Editor's Comment

Let’s preserve our food


EVERY year, tonnes of food in Zambia go to waste and when hunger sets in, we are quick to ask Government to “look into our plight” (boma iti yangane po).
This syndrome is partially responsible for some of the woes, like starvation and malnutrition that befall us as a country because we always think only Government is there to bail us out.
Of course, Government has the responsibility to do so but how long is that going to take? Once is enough to make us learn to do something right the next time.
We agree with the Food and Nutrition Commission on its call to Zambians to begin preserving and storing food for use when the chips are down.
Executive director Robinah Kwofie said in a statement released in Lusaka yesterday that preserving and storing food will help households become resilient to the effects of malnutrition.
The late coming of the rains last year sent some air of despair in the country over whether we would have a good harvest. On a yearly basis, there are reports of rural people asking for Government handouts because their harvest was affected by floods or poor rainfall.
Zambia should not be finding itself in dire need of food.
While some of the food that goes to waste is grown, the other grows in the wild.
For example, during the ‘mango season’, we have so much of the fruit that we do not know what to do with it. We have a number of vegetables which can be dried and stored for future use.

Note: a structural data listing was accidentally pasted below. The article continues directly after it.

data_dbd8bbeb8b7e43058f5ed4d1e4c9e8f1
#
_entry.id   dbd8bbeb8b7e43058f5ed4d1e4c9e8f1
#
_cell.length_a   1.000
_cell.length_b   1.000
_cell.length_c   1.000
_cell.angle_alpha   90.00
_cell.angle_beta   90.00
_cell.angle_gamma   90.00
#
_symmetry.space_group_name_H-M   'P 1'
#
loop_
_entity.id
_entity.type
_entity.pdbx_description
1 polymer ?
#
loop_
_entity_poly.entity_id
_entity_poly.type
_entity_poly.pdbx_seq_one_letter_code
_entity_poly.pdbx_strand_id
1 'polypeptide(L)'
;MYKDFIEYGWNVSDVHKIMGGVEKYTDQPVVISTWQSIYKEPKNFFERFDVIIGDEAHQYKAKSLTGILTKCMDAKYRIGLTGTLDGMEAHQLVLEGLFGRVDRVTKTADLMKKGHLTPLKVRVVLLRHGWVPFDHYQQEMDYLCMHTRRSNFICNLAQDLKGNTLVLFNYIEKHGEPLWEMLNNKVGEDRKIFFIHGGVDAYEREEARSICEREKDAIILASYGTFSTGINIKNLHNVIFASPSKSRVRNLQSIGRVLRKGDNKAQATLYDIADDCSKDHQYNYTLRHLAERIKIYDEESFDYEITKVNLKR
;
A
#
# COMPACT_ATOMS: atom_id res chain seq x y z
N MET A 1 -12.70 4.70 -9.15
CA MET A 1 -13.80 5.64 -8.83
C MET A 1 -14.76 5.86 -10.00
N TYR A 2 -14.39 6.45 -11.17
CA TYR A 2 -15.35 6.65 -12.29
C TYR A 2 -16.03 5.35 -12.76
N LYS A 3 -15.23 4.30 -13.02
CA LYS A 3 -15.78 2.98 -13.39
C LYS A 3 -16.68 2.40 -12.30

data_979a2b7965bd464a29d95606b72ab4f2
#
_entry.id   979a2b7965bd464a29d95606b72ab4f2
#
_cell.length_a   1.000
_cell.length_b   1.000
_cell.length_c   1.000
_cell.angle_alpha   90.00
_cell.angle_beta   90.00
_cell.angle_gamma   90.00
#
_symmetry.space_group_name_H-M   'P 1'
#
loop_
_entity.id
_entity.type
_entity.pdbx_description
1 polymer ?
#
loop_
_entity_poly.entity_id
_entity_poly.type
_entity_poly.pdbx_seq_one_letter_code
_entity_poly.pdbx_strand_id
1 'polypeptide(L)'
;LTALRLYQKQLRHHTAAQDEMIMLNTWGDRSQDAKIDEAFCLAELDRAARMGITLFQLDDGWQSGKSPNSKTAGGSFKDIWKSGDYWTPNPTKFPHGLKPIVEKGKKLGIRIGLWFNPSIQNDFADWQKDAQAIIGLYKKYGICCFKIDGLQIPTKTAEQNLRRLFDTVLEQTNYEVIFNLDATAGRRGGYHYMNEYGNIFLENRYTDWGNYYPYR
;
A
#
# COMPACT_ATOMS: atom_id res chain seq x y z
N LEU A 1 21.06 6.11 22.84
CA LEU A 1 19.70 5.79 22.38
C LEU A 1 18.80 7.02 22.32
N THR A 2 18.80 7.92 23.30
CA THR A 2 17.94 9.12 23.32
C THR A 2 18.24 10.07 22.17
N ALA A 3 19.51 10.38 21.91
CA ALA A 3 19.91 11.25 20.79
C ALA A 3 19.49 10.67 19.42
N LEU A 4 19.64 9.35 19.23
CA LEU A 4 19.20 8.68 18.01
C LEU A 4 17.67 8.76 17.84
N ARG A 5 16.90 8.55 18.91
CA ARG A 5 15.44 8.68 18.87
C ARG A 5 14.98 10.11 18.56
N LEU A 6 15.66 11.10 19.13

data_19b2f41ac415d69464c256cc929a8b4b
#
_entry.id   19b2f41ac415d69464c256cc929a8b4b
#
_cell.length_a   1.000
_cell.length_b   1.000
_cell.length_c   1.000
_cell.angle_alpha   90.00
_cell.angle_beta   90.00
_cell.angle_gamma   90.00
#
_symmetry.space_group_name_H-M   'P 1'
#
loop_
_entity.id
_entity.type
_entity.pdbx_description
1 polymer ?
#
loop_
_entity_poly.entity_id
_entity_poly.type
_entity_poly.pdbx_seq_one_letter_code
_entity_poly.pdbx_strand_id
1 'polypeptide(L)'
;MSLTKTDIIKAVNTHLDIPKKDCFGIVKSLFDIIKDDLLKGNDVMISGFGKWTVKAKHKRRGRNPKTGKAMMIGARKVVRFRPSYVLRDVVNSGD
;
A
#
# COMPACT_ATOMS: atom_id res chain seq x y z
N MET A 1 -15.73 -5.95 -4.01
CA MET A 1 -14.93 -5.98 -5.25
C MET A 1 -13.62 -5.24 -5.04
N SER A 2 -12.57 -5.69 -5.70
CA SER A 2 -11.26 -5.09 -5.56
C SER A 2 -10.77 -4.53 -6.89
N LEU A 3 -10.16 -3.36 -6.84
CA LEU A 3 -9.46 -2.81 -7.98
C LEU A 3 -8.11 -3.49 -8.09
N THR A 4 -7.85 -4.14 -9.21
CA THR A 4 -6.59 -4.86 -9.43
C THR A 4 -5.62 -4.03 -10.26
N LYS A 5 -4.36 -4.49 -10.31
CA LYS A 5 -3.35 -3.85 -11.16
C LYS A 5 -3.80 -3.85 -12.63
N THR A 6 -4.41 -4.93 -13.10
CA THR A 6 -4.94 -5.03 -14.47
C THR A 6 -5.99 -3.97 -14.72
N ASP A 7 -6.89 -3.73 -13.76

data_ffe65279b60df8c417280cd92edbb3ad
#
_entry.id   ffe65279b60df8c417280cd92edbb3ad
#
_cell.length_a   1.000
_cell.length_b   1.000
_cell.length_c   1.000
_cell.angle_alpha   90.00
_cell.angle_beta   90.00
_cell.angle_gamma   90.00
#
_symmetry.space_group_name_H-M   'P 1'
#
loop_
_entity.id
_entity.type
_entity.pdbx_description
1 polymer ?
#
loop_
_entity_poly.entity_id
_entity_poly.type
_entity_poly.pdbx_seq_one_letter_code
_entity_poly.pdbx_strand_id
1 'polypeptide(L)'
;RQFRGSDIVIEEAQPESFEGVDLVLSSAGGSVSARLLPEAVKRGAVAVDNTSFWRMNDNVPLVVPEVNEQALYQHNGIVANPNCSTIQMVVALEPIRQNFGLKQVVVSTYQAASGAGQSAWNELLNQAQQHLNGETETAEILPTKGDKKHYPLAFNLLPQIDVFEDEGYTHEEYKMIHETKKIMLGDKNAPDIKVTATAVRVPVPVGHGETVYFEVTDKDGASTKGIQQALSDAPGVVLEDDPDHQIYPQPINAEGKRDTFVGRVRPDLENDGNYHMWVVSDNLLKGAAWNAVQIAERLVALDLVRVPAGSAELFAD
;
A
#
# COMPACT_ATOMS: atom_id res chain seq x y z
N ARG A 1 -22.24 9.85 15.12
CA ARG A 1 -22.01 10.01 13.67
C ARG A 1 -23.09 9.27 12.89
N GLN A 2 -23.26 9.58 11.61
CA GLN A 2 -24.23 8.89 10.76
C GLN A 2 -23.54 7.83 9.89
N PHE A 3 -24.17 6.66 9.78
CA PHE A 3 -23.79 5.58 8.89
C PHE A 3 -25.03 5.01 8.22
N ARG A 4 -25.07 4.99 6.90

At the same time, we get a lot of mushroom from the wild and at the most, this is business that has been relegated to marketeers.
Let us see these as opportunities to beef up food stocks so that whatever food we have in excess, is processed and stored in suitable facilities where it will remain longer for later use.
In a country where we have abundant rains and our harvest is generally good, we should not even hear about malnutrition or hunger. The varieties of foods we have can stave off malnutrition.
But our major hindrance is that we lack the resilience to embark on storage of food. We are content to have the foods and when they are not there, we are the first people to complain of hunger and the worst hit are normally children who may end up getting malnutrition.
Let us take heed of Ms Kwofie’s message and wad off any signs of hunger in our communities and the country as a whole.
We have been talking of forming co-operatives as a way of contributing to economic growth. Here is an opportunity to do so.
Co-operatives, as business entities, can embark on food preservation projects and earn income for its members while contributing to food security.
We are convinced that such projects are also eligible to Government funding because by their nature, they seek to work alongside Government so that citizens and communities have enough food.

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